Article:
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United States v. Crawford

UNITED STATES DISTRICT COURT WESTERN DISTRICT OF NEW YORK


March 17, 2006

UNITED STATES OF AMERICA, PLAINTIFF,
v.
MARQUIS CRAWFORD, DEFENDANT.

The opinion of the court was delivered by: David G. Larimer United States District Judge

DECISION AND ORDER

The Court referred all pretrial motions in this criminal action to United States Magistrate Judge Marian W. Payson pursuant to 28 U.S.C. § 636(b). The defendant, Marquis Crawford ("Crawford"), is charged in a three-count indictment with narcotics and firearms violations stemming from the execution of a search warrant at 895 Woodbine Avenue, Rochester, New York on December 28, 2004.

Crawford moved to suppress evidence seized from 895 Woodbine Avenue on the grounds that the search warrant executed by Monroe County Court Judge Richard A. Keenan lacked probable cause. Crawford also seeks the identity of the confidential informant that provided some of the information relied on to obtain the warrant.

Magistrate Judge Payson issued a thorough Report and Recommendation that the motion to suppress be denied and, in that same writing, issued a Decision and Order denying Crawford's application to obtain the identity of the confidential informant. Crawford objected to the Magistrate Judge Payson's determination in a letter filed February 22, 2006 (Dkt. #38).

Crawford's principal objection is that Magistrate Judge Payson's erred in not holding a Franks hearing*fn1 to explain what Crawford contends were false statements submitted to the issuing judge in support of the warrant. I disagree and find no basis to reverse Magistrate Judge Payson's decisions.

Magistrate Judge Payson set forth in great detail all the circumstances leading up to the preparation of the affidavit for the warrant. The facts show that a confidential informant who had proven to be reliable in the past had made several purchases of cocaine from two individuals, Crawford and another, who resided at 895 Woodbine Avenue. The confidential informant had made purchases both outside the premises and inside. On one occasion he was wearing a transmitter so that the surveillance officers could monitor him. While inside the premises, he observed firearms and cocaine.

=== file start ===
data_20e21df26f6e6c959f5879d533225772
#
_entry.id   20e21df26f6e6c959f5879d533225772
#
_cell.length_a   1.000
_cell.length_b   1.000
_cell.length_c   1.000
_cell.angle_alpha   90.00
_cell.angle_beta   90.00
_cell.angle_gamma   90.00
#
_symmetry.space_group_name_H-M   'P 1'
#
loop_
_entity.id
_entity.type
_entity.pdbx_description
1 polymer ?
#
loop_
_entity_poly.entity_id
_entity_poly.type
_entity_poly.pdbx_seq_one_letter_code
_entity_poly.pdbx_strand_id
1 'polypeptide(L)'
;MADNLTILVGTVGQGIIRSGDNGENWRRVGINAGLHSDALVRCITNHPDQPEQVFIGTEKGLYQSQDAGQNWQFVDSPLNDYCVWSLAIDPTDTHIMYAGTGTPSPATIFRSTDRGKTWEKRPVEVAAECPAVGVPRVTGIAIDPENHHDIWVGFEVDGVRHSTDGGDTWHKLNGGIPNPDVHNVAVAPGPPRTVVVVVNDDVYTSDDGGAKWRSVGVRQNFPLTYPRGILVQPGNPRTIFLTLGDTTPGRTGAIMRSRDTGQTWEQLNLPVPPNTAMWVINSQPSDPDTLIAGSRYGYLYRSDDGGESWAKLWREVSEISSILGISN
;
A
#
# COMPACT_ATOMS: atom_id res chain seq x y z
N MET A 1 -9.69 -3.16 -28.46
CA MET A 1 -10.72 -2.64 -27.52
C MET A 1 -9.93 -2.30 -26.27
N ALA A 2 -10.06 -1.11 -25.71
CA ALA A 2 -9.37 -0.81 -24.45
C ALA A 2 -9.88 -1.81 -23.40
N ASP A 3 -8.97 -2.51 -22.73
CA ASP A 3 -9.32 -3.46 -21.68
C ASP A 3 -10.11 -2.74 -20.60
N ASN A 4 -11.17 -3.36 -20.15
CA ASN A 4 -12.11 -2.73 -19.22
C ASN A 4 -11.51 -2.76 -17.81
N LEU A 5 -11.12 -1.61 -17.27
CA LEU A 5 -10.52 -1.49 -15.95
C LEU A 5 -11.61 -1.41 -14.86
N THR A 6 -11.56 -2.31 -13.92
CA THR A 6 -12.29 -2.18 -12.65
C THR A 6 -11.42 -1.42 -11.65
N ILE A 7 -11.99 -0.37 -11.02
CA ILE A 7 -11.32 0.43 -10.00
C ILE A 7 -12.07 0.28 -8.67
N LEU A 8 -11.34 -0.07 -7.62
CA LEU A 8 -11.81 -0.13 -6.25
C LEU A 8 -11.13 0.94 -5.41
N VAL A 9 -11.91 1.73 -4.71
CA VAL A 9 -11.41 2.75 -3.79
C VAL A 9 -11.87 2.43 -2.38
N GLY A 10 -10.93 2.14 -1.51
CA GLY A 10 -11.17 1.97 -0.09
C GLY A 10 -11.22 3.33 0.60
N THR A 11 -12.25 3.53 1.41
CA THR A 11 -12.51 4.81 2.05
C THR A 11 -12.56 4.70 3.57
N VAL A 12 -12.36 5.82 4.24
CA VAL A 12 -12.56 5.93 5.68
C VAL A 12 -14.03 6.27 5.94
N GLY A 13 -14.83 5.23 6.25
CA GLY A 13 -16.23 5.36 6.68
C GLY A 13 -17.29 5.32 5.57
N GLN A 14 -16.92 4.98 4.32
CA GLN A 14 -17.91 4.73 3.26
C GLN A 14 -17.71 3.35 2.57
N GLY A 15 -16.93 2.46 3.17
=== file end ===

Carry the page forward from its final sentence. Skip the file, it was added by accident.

Many of the confidential informant's observations were confirmed by Shaun Welch, an officer with the Webster, New York Police Department and Monroe County Sheriff Deputy James Canfield. The inconsistency raised by Crawford concerning the ability to actually see the backdoor of the premises from the vantage point of the officers is minor and Magistrate Judge Payson explained this and found that it was not a significant piece of information in view of the substantial other evidence submitted to Judge Keenan for his review. I agree with Magistrate Judge Payson's assessment concerning this matter.

There is no evidence that Officer Welch's representations about the confidential informant's information was knowingly false or that Welch was reckless in accepting that information and submitting it to the judge. In my view there was ample probable cause to support issuance of the warrant and no basis whatsoever to conduct a Franks hearing.

I also agree with Magistrate Judge Payson's alternative conclusion that the officers had a good-faith basis to rely on the warrant when they executed it and under the principles enunciated in United States v. Leon, 468 U.S. 897 (1984), there is no basis for suppression here.

I also affirm Magistrate Judge Payson's decision to deny disclosure of the confidential informant at this time. It does not appear that the confidential informant is a material witness to the charges contained in the present indictment. Although the confidential informant was present at several transactions leading up to execution of the search warrant, Crawford is only charged with the firearms and narcotics found at the residence during the search. Furthermore, the Government has represented that it does not intend to offer proof on the transactions leading up to the execution of the warrant. If that circumstance changes, then Crawford's application would have much more substance.

CONCLUSION

I adopt and accept the Report and Recommendation issued by United States Magistrate Judge Marian W. Payson (Dkt. #35). I deny defendant's request for a Franks hearing, and I deny defendant's motion to suppress physical evidence obtained during the execution of the search warrant.

I also affirm Magistrate Judge Payson's Decision and Order denying defendant's motion for disclosure of the confidential informant.

IT IS SO ORDERED.

Rochester, New York


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